I don't know his name. He never offered, even when I asked. He sat on the ground, surrounded by his wares- plastic bags with various bits of leather, scissors, cutters, moulders - and a steady stream of customers. A ten year old worked as his assistant or maybe was his brother. He was sewing it up, the charm, and looked up at me, and asked me to take a seat. I sat on the stone on the ground. This works? I don't know. He nodded. A student came by with a bag full of brand new books. The spines had to be broken, and a new binding of cardboard installed. As he worked, I tried to catch his eye and smile. He spoke with the student in pashto, so I ventured a joke. He asked me what I do. I said I write. I asked him where he was from and how long had he been at Joreypull. He said only a year. Hazara. His eyes flicked to my ring. I smiled, hoping he would catch on. He relaxed a bit and said, it is not so nice here. They have to constantly shift their home - the neighbors complain about smells. We are dirty people, they say. I don't like Lahore. I don't enjoy eating this dirt and smoke all day. And the punjabis are just rude, superstitious. I looked at the charm now in my hand. Well, don't you think there is evil-intent? He shrugged. So where do you live? I tell him. You? Garhi Shaho. Really? I say - that is a far trip.

My first day back in Berlin from Lahore, I went with friends to a flohmarkt. We had just wandered in, and were looking around (for that proverbial needle). I saw a booth manned with one desi uncle, and another older man sitting back, and I walked up, said hi and asked him where we could find whatever it was that was needed. He made some helpful indications and we went our way. Wandering back, half an hour later, I bumped into the second gentleman. He was walking slowly, hunched over. I guess he was in his late 60s or early 70s. Or he looked like he had lived those many years. Did you find it? Yes. I think. Hmm, he nods. And begins to turn away. You live in Berlin? I have been asking this from almost every desi uncle in Berlin (working on a small series on Berlin). Yeah, been here for 20 years almost. Oh. Where from? Lahore. Me too. Where? Joreypull. Aap? Garhi Shaho.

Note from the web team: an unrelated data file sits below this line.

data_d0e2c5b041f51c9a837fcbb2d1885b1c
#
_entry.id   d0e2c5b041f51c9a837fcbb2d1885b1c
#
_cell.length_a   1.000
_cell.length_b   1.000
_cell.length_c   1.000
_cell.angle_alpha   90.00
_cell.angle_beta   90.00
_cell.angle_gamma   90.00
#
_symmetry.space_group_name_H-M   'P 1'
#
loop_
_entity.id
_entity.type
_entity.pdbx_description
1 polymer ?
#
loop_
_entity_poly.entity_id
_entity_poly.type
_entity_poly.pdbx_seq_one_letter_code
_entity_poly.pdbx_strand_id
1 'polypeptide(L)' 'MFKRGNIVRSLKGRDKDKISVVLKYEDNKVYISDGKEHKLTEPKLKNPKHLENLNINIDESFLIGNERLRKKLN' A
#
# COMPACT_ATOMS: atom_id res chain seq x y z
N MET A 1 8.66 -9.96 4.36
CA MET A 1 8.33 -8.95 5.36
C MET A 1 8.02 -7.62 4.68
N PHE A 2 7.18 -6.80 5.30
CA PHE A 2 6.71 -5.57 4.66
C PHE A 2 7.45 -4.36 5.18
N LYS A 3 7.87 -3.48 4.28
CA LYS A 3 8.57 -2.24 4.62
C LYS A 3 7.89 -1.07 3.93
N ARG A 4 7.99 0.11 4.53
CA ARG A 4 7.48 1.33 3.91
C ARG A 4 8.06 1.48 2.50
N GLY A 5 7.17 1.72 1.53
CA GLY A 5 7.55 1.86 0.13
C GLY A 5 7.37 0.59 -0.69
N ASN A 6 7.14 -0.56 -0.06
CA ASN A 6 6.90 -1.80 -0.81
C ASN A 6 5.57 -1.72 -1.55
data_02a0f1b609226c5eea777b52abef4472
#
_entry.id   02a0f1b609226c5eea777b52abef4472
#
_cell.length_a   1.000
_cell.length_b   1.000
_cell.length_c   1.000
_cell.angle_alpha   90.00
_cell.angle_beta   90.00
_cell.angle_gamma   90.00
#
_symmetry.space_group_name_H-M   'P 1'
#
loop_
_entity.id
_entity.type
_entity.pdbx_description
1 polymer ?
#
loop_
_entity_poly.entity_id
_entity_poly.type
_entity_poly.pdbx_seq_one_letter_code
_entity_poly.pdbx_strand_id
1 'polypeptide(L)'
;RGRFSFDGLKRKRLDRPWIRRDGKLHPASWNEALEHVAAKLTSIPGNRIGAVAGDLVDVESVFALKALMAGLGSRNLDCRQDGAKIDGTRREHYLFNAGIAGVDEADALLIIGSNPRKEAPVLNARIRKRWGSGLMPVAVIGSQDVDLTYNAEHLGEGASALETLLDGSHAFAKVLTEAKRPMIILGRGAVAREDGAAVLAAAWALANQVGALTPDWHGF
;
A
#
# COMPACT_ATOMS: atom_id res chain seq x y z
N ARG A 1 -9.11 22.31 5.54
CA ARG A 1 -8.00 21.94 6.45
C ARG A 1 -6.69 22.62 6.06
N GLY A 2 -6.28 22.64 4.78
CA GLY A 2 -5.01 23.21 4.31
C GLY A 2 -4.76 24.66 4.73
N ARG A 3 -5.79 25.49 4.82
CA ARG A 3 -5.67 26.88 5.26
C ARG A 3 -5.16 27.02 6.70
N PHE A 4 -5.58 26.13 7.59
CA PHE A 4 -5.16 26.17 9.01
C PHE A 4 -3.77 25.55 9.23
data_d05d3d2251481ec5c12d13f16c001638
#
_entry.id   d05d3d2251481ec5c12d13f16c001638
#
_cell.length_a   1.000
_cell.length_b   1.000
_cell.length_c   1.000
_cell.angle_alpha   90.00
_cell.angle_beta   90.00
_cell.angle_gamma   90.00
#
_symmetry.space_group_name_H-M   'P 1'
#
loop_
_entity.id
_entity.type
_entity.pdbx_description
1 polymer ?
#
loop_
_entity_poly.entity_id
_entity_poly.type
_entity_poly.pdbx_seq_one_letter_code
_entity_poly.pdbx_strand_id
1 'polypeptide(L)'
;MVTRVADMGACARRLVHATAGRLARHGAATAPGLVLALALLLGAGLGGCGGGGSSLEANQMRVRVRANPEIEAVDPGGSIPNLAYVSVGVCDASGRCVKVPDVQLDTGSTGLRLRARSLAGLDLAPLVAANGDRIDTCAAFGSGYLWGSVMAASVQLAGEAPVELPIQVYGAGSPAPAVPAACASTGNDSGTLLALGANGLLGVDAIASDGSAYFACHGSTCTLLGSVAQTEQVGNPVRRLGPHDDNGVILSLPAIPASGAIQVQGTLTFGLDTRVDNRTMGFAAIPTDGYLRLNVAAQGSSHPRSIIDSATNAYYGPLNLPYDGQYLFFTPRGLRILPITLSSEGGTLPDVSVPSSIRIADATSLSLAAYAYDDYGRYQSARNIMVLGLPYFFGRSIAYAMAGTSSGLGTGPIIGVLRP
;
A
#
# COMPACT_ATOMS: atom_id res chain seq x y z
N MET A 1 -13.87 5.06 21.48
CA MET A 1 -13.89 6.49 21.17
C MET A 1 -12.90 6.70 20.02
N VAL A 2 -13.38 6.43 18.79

I laughed. He moved closer to me. I went to school there, you know. Right in Garhi Shaho. You must know it? I nod. It was the best, walking up the road to the school; used to be so crowded around school time. You must have seen it. I nod hesitantly. Our Lahores were separated by decades or more. He began to describe Garhi Shaho's life. His trips to the haveli. Do you know why they called it Garhi Shaho? I went there two years ago. All these Afghans. Everywhere. Aab wo Lahore kahan? He sighed and turned away. I turned and went to find my friends.

The odd synchronicity of the encounter stayed with me. One of the places I had wanted to write about was Garhi Shaho. I had been reading about it. How during Shahjahan's Lahore, a noble, Abul Khair, settled in Lahore and established a social meeting place. Aurangzeb gave him a land grant and asked him to establish a central Madrasa for students of Lahore. During the early years of the Sikh regime of Lahore, 1802-4 or so, bands of "outsiders" settled in the neighborhood, taking over empty or deserted houses. One of the bandits, named Shaho, came and occupied the Madrasa. It was known as Khair Ghar (House of Wellness). It became known as Shaho's house. The neighborhood suffered many tyrannies, but also remained a place for first immigrants. Whether in 1947 or later.

I had wanted to write about Garhi Shaho because Lahore is, as I said earlier, a city of neighborhoods, constantly in flux, even as Lahore becomes a unchanging beacon to past glories. I had felt a cadence of nostalgia in my own voice, but that belied my effort to say something about Lahore (and Berlin) which was decidedly anti-nostalgic. I hadn't realized though that my nostalgia was a result not only of my own distancing from Lahore but also of the archives I was reading - memoirs written from the 17th century onwards. They may moan about the past, but they moan precisely because Lahore is rapidly changing in front of their eyes. Change driven not only by raiders of Lahore (which, really, the 18th and 19th c were not kind to Lahore) but also by influxes of new citizens, driven to Lahore by crisis elsewhere.

Men like Shaho.

Which space in Lahore do we locate this discordance?